Appealing to Heaven: Elusive exhibit leaves you looking for more

Eight countries, 17 pieces, 12 artists — the Prague exhibit ‘No Borders. Appeal to Heaven’ is a collaborative mix going beyond the canvas

Arts & Leisure
Guest Writer | 25.11.2011
‘This is my blood’ by Hungarian artist Agnes Toth

Young visual artists from across central, eastern and southeastern Europe have been gathered together in Dvorak Sec Contemporary’s latest exhibition. No Borders. Appeal to Heaven aims to bring together a representation of artists from across the region while contrasting the different styles that are evolving. The fact that the main medium is painting on canvas should please classical art lovers with proof that innovative and fresh approaches can still be experienced.

“We contacted artists whose work reflected on borders, social lives … many have sky in their pieces, and they are all open to interpretation — and that’s what the exhibit is about, being open,” curator Tara Semenov told Czech Position. “We wanted a collaborative mix and looked for artists who have already achieved some success, won awards.”

There are 17 pieces in the exhibition by 12 artists from eight countries. Senenov says the front room is more abstract, while the work in the back is more figurative.

‘Untitled’ by Croatian artist Dragana Živanovič

“We wanted artists from around Europe and we hope the theme represents the countries being put together in one space,” she added.

The front room is dominated by three large format paintings – Michal Černšák’s Western Promises is muted in color but packed with action; perhaps apocalyptical, your eyes dart from busy scene to busy scene, trying to take it all in.

Contrasted are two pieces by Matěj Fabian. Similar in style, Tank in Vegas has yellow paintballs splattered across shades of black. You can nearly glimpse some action underneath. The second, Skull, is brighter, but again a feeling of frustration and angst permeates.

‘Sad girl’ - Tired girl activit by Hungarian artist Gábor Szenteleko

Staying on the “is there or isn’t there?” theme is Prase v lese by David Pešat. He told Czech Position that his work is somewhere between figurative and abstract.

“I want to show something you can see, maybe even touch,” he said. “I want it to be more than visual objects, but still classic painting; but I don’t go into nature and paint what I see, but prefer an abstract point of view coming from the inside.”

Prase v lese is part of his “white” series which was done with the wooden swords used in Aikido. Pešat says he worked fast and aggressively on these pieces which resulted in action.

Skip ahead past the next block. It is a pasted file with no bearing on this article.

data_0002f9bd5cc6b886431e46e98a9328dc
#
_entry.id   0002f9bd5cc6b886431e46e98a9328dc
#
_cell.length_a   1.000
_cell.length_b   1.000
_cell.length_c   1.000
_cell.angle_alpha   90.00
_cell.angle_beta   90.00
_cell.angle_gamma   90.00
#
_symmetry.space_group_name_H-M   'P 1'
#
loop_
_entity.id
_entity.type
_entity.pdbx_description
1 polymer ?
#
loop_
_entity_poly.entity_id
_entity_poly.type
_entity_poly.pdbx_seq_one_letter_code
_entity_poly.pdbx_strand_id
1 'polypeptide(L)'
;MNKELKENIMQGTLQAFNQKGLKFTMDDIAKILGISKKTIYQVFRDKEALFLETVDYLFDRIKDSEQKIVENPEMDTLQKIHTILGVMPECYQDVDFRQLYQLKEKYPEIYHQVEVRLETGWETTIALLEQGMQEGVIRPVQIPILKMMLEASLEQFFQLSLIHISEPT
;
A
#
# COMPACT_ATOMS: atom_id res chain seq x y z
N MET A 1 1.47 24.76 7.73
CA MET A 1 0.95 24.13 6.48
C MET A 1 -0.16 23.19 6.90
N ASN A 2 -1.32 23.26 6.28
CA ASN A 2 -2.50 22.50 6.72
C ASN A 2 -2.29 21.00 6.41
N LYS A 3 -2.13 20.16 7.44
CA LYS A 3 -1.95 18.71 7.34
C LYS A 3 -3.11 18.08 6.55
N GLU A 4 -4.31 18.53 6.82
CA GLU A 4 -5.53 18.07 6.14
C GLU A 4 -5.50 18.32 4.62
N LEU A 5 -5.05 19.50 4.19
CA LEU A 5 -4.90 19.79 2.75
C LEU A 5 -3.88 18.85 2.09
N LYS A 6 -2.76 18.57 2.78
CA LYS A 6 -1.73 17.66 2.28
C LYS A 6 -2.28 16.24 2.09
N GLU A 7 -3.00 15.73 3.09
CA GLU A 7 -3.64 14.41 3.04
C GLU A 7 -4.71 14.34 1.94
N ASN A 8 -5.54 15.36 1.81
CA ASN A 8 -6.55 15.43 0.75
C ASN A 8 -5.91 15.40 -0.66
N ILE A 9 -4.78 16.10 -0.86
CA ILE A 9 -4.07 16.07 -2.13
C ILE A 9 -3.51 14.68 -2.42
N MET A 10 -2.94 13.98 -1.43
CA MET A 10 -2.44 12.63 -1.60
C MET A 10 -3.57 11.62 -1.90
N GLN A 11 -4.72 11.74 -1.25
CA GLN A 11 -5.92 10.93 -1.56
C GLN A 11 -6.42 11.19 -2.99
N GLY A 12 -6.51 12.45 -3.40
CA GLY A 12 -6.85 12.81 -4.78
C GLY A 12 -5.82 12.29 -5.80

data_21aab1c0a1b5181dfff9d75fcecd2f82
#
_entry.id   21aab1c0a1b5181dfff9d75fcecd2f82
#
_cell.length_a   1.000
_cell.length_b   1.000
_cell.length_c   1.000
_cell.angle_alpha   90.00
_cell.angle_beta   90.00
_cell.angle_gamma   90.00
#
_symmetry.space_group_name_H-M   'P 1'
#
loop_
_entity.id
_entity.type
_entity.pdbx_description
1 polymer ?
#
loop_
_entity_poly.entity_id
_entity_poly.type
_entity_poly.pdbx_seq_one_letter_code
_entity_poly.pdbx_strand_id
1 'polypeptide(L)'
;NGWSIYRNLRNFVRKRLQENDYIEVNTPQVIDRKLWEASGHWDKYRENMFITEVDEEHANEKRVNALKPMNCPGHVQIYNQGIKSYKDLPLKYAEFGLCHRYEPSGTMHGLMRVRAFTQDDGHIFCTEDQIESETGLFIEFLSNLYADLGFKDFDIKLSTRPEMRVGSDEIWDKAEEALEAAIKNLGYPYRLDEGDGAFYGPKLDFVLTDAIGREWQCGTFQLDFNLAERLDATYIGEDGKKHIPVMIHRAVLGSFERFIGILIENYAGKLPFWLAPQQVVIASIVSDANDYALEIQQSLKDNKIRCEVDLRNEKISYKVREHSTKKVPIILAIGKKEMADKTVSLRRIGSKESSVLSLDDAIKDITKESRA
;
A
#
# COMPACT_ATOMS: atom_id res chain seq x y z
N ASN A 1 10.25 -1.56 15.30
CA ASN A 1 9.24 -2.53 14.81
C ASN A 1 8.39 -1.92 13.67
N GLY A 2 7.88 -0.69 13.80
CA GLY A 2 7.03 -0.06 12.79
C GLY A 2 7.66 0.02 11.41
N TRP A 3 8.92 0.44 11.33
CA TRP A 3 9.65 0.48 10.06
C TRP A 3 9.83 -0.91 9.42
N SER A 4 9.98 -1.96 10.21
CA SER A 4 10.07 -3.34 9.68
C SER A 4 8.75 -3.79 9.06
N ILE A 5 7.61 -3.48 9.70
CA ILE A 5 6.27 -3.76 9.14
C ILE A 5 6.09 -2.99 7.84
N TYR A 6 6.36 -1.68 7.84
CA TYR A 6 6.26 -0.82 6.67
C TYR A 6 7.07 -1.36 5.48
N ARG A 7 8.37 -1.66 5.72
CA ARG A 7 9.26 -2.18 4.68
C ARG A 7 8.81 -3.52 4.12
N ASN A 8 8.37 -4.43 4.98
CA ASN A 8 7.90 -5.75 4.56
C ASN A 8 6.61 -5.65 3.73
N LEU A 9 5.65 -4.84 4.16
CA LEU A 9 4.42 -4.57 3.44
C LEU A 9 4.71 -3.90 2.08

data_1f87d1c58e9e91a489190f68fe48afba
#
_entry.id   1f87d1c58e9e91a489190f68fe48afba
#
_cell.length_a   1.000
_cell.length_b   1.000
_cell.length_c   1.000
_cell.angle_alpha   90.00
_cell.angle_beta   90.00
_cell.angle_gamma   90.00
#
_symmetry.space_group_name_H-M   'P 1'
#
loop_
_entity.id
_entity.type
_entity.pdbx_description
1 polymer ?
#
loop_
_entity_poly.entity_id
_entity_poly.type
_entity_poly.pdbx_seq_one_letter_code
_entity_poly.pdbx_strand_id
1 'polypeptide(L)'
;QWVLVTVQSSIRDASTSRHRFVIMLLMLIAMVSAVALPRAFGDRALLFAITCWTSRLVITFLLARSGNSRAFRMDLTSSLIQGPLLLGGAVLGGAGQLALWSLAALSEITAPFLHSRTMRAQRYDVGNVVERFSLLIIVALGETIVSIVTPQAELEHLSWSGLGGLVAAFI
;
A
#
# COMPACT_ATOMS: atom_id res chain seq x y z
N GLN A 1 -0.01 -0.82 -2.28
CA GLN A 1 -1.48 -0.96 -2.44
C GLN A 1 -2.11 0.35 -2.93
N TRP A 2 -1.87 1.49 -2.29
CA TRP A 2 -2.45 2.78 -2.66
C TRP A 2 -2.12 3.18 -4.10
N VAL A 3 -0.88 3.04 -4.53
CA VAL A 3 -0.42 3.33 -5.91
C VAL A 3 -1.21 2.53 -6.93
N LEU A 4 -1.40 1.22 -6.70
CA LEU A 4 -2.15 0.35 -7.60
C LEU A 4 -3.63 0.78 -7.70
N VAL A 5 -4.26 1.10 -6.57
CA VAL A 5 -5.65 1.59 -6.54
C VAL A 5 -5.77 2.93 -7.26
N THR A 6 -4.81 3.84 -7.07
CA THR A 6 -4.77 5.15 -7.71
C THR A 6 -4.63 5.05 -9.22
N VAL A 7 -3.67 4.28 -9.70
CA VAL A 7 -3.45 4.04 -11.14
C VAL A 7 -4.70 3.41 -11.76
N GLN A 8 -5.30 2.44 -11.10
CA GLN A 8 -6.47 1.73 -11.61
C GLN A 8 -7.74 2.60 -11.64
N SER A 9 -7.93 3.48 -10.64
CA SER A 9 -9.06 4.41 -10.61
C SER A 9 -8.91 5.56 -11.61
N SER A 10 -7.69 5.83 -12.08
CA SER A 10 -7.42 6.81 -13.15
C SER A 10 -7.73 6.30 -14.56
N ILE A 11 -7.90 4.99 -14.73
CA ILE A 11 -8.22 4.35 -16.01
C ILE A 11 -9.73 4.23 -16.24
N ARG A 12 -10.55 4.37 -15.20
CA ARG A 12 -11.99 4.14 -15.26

‘P-55-03’ by Austrian artist Martin C. Herbst

“When I worked with the swords it was completely intuitional. First I colored the canvas black, then white,” he explained. “It’s important that it’s the same color as the wall it is hanging on, so it’s camouflaged. I want to express myself, but remain hidden and used this effect in the painting.” It’s true – you see the layers, smudges, smears and again it’s like there’s something identifiable in there, but what is it?

Moving to the back room and the more figurative side of the exhibition you find all the portraits in a way are a bit disturbing. Gábor Szenteleki’s Tired girl activits shows a young girl holding two limp ferrets in a barren landscape. She is gazing forlornly at a spot just off the canvas so we can only image what brings that hopeless look into her eyes. Compare that though with the two-paneled portrait by Martin C. Herbst, P-55-03. The woman here is appealing with you to make eye contact. Perhaps the artists on display have the same feeling about their work as Pešat.

“I paint visual things I like, but sometimes all you need is a fragment and it completes the picture,” he said “I show something small and the rest is covered. I like to play this game with the viewers.”

Skull by Slovak Matěj Fabian © Dvorak Dec Contemporary

Opened in 2008, Dvorak Sec Contemporary works mainly with international artists, introducing them and their work to the local art market. Semenov says they are contemporary and modern “a new flavor for the Czech scene.”

All over the world, young artists struggle to get started, and in the Czech Republic, Pešat says money more than anything else is what holds them back.

“Young artists have more time for thinking, to go deep, but it’s nice to have money if you want to do a big project,” he said. “Many young artists when they finish school find it difficult to stay in art; I teach classical drawing at a school.”

’Okrajove temy’ by Slovak artist Pavol Megyesi

Galleries like Dvorak Sec do fill a gap in the market, and Ms. Semenov says they use their exhibitions not only to showcase work to the public but also it might turn into new work opportunities for them as well. Artists for sure appreciate the concept.

“I like this gallery, there are not many spaces like this and this project is how it is in France, Germany, but in the Czech Republic it’s very special and very well-done,” Pešat said. “It’s an excellent space for artists, not only to sell but also a place to create relationships between artists and investors.”

No Borders. Appeal to Heaven
Through December 22, 2011
Dvorak Sec Contemporary
Dlouhá 5, Prague 1

Jacy Meyer is a Prague-based freelance journalist 

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